Sunday, May 15, 2011

What I learnt from Stanford

Stanford University. One can say only so little about the richness of its history and its exceptional contributions to society at the global scale.  

It had been a dream of mine to be a part of its richness. The first time I tried, I got on to the waitlist. Then, over the course of the past year, I realized it was what I wanted to try for again. So I did, as a transfer applicant. Though, this time, my acceptance probability was reduced significantly: only 1-2%, about 20 students in number, of a 1800 strong applicant pool are admitted as transfers. 

I just received my admission decision yesterday. It wasn't the news one would like to hear.  
A rejection letter, even so with praise, is no consolation. The decision has been uneasy to swallow. 

At the same time I have had realizations that, even though obvious at first glance, come only with stark out of comfort zone experiences. Certainly, I have been fortunate to experience these early on, and it is only just of me to share this knowledge. Just, in hope that what I share is useful to you in your future decision making, or as another view point that may help broaden your horizons.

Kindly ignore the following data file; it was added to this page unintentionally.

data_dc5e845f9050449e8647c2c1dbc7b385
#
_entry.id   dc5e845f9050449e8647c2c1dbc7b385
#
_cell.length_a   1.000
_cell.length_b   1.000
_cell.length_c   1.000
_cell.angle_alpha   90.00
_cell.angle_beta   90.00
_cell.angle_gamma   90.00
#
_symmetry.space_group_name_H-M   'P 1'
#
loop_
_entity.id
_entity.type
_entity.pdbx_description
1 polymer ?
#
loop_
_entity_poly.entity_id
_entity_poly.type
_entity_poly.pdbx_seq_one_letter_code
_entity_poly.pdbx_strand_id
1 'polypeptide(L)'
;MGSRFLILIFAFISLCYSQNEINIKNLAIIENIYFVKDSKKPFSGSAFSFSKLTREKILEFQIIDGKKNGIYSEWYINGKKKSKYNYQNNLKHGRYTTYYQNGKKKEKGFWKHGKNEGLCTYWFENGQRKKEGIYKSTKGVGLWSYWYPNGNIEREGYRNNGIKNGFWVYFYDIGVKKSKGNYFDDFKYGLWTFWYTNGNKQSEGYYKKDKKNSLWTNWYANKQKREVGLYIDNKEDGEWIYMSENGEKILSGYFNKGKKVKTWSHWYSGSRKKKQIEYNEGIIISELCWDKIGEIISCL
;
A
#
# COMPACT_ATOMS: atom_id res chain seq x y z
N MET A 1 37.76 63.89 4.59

Before I begin, let me thank all those who have given support and loved me through this phase. :)

Have faith in yourself. Know that you are a champion. And don't let anyone tell you otherwise. Each and everyone of us has the potential to do the greatest of great things. Its only a matter of self-belief that takes us to materialize this stellar potential. 

I'm not the smartest one around here. But I know I can make big things happen. And that is all that is going to help me make those big things happen.
The problem is that by the time we realize this potential most of us are not young anymore; and have fixed, sometimes inflexible, world views and values. No, that doesn't mean there is no hope for the elderly. Look at Colonel Sanders' (of KFC), for instance. But, of course, the earlier you start, the better advantage you have at creating more value out of your realized self belief.